The earliest humans to live in Europe managed to survive the last Ice Age, a ferocious change in the climate that covered much of the continent in a thick layer of ice, a study has found.
Scientists analysing the genetic makeup of the fossilised bones of a man who lived about 37,000 years ago in what is now western Russia found that his DNA is similar to modern-day Europeans suggesting they have a longer, continuous history than previously supposed.
The fossilised shinbone was found at a Stone Age site near the village of Kostenki on the River Don, and the successful extraction and sequencing of the man’s DNA means it is now the second oldest complete genome for anatomically modern humans, Homo sapiens.
The findings, published in the journal Science, show that much of Europe was occupied more or less continuously through one of the worst periods in its history for severe climate change, researchers said.
“For 30,000 years ice sheets came and went, at one point covering two thirds of Europe. Old cultures died and new ones emerged over thousands of years, and the hunter-gatherer populations ebbed and flowed,” said Marta Mirazon Lahr of Cambridge University, one of the study’s co-authors.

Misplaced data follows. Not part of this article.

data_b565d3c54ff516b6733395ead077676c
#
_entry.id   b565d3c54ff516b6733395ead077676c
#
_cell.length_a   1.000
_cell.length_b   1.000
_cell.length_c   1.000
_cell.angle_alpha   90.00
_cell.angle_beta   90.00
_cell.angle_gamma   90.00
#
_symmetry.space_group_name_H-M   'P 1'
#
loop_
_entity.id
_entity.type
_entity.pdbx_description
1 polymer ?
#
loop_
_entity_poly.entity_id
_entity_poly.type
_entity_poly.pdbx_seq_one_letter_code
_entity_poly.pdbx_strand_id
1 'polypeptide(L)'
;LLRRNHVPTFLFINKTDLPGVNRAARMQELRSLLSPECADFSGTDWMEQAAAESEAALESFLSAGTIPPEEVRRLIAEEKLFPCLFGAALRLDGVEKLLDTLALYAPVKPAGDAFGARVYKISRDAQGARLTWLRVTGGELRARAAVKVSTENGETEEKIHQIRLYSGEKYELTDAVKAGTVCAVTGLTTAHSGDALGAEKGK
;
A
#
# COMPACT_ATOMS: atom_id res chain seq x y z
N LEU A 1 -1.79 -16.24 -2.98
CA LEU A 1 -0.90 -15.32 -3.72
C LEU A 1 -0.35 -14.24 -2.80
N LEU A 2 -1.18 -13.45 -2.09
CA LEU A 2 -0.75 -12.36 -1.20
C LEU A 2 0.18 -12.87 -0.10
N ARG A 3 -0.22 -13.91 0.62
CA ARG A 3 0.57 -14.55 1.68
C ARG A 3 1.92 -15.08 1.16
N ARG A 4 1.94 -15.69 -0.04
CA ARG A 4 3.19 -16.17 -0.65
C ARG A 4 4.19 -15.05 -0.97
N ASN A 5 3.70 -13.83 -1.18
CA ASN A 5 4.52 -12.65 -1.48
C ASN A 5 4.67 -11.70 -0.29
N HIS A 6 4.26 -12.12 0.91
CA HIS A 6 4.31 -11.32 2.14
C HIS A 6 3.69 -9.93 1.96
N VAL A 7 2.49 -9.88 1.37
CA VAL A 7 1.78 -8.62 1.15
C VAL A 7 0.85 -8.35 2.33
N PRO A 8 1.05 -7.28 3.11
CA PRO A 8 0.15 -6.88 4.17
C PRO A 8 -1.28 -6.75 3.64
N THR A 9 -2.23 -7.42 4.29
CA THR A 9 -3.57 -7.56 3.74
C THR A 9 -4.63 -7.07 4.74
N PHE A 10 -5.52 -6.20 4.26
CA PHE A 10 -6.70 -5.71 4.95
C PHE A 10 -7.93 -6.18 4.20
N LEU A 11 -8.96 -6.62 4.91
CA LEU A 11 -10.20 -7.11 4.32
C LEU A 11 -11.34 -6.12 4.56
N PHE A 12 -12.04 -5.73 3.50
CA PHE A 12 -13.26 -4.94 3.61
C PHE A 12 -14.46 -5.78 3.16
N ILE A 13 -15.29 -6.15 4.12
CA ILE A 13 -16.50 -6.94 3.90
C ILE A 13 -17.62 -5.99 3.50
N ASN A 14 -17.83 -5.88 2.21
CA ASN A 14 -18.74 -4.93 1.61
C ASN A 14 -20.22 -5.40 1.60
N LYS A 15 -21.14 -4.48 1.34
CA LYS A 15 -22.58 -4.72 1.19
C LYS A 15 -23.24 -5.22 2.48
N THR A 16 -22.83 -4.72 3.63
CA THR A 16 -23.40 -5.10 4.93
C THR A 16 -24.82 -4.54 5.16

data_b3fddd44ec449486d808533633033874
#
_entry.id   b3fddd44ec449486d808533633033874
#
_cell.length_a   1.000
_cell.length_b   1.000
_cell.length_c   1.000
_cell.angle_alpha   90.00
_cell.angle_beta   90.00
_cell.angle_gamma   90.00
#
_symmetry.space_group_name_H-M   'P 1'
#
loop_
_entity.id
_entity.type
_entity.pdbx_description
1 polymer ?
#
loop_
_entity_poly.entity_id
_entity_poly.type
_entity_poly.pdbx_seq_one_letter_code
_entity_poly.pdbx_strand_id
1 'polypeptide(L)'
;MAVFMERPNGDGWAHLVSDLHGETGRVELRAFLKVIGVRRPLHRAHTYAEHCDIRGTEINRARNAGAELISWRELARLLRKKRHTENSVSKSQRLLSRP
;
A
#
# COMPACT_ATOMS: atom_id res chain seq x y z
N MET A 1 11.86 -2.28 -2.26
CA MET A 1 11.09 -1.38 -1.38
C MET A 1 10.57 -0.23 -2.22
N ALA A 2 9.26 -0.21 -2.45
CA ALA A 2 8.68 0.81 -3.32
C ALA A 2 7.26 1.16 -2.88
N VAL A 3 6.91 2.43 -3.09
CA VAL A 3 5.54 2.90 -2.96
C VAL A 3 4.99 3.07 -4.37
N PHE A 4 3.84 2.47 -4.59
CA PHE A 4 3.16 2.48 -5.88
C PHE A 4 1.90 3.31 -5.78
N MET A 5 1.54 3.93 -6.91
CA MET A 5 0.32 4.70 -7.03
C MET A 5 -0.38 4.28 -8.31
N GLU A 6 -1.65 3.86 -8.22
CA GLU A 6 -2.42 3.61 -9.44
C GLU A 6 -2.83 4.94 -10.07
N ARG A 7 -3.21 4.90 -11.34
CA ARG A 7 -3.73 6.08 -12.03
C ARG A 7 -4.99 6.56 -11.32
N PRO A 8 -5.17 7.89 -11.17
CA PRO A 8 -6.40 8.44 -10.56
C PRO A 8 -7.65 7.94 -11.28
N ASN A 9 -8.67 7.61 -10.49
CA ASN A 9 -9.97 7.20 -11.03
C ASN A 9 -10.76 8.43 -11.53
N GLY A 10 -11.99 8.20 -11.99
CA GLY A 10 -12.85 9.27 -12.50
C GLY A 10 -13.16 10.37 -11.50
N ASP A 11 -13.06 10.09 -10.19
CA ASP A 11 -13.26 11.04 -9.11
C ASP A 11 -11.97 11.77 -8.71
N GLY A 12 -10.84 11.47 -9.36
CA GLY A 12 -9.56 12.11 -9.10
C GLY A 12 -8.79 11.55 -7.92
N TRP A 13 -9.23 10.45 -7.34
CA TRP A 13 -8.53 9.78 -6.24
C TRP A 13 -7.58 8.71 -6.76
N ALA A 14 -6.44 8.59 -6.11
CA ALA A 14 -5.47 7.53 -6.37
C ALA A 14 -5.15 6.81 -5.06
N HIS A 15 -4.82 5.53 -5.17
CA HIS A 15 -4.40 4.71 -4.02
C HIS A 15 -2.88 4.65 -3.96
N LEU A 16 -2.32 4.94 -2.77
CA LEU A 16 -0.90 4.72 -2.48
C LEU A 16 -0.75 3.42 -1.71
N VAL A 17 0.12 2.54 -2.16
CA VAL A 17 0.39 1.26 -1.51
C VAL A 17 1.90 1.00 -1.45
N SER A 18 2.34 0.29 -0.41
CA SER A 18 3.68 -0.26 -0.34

“But we now know that no new sets of genes are coming in. These changes in survival and cultural kit are overlaid on the same biological background,” Dr Mirazon Laur said.
Hunting animals and gathering wild fruit and berries eventually gave way to a pastoral, farming culture that arrived in Europe from the Middle East about 8,000 years ago, and it was only then that the structure of the European population began to change significantly, the researchers said.
The DNA of Kostenki man was similar to that of a 24,000-year-old boy found in central Siberia, European hunter-gatherers of the Mesolithiic period about 10,000 years ago and people who live today in Siberia and some parts of Europe, the scientists found.
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